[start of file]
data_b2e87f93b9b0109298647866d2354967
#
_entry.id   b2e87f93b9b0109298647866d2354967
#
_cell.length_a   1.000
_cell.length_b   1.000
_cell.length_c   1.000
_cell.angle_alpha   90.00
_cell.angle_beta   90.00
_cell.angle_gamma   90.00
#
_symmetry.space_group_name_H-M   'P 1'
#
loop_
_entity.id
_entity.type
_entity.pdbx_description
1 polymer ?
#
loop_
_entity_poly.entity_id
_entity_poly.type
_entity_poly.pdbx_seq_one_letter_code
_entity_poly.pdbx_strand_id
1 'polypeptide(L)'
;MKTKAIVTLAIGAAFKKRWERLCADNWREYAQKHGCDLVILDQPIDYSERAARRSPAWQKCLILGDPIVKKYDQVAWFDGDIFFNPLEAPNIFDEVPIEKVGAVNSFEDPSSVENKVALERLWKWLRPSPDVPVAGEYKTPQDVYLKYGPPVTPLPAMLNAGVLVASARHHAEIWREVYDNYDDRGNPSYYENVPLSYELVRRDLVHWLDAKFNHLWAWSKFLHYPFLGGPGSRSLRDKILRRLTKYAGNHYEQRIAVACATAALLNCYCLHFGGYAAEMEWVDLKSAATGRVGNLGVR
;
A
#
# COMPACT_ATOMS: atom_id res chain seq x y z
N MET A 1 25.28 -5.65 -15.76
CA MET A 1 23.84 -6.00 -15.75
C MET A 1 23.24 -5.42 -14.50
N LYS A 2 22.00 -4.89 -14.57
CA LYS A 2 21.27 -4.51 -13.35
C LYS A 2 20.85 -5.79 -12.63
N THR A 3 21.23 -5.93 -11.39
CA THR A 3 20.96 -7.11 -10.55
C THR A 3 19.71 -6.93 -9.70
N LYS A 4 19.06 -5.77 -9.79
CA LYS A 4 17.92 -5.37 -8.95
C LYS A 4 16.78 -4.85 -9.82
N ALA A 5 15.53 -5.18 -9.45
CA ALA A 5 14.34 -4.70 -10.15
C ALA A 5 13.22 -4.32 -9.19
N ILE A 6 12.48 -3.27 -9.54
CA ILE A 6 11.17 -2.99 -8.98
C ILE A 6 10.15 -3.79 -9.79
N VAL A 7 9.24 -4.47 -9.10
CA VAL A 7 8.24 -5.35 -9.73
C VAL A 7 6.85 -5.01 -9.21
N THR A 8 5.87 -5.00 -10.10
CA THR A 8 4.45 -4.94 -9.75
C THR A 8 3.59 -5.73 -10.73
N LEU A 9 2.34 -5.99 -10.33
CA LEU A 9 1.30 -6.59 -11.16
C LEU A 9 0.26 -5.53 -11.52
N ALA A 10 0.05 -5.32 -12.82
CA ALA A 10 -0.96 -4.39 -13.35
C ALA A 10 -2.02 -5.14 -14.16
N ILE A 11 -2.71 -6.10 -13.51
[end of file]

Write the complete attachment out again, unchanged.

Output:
data_b2e87f93b9b0109298647866d2354967
#
_entry.id   b2e87f93b9b0109298647866d2354967
#
_cell.length_a   1.000
_cell.length_b   1.000
_cell.length_c   1.000
_cell.angle_alpha   90.00
_cell.angle_beta   90.00
_cell.angle_gamma   90.00
#
_symmetry.space_group_name_H-M   'P 1'
#
loop_
_entity.id
_entity.type
_entity.pdbx_description
1 polymer ?
#
loop_
_entity_poly.entity_id
_entity_poly.type
_entity_poly.pdbx_seq_one_letter_code
_entity_poly.pdbx_strand_id
1 'polypeptide(L)'
;MKTKAIVTLAIGAAFKKRWERLCADNWREYAQKHGCDLVILDQPIDYSERAARRSPAWQKCLILGDPIVKKYDQVAWFDGDIFFNPLEAPNIFDEVPIEKVGAVNSFEDPSSVENKVALERLWKWLRPSPDVPVAGEYKTPQDVYLKYGPPVTPLPAMLNAGVLVASARHHAEIWREVYDNYDDRGNPSYYENVPLSYELVRRDLVHWLDAKFNHLWAWSKFLHYPFLGGPGSRSLRDKILRRLTKYAGNHYEQRIAVACATAALLNCYCLHFGGYAAEMEWVDLKSAATGRVGNLGVR
;
A
#
# COMPACT_ATOMS: atom_id res chain seq x y z
N MET A 1 25.28 -5.65 -15.76
CA MET A 1 23.84 -6.00 -15.75
C MET A 1 23.24 -5.42 -14.50
N LYS A 2 22.00 -4.89 -14.57
CA LYS A 2 21.27 -4.51 -13.35
C LYS A 2 20.85 -5.79 -12.63
N THR A 3 21.23 -5.93 -11.39
CA THR A 3 20.96 -7.11 -10.55
C THR A 3 19.71 -6.93 -9.70
N LYS A 4 19.06 -5.77 -9.79
CA LYS A 4 17.92 -5.37 -8.95
C LYS A 4 16.78 -4.85 -9.82
N ALA A 5 15.53 -5.18 -9.45
CA ALA A 5 14.34 -4.70 -10.15
C ALA A 5 13.22 -4.32 -9.19
N ILE A 6 12.48 -3.27 -9.54
CA ILE A 6 11.17 -2.99 -8.98
C ILE A 6 10.15 -3.79 -9.79
N VAL A 7 9.24 -4.47 -9.10
CA VAL A 7 8.24 -5.35 -9.73
C VAL A 7 6.85 -5.01 -9.21
N THR A 8 5.87 -5.00 -10.10
CA THR A 8 4.45 -4.94 -9.75
C THR A 8 3.59 -5.73 -10.73
N LEU A 9 2.34 -5.99 -10.33
CA LEU A 9 1.30 -6.59 -11.16
C LEU A 9 0.26 -5.53 -11.52
N ALA A 10 0.05 -5.32 -12.82
CA ALA A 10 -0.96 -4.39 -13.35
C ALA A 10 -2.02 -5.14 -14.16
N ILE A 11 -2.71 -6.10 -13.51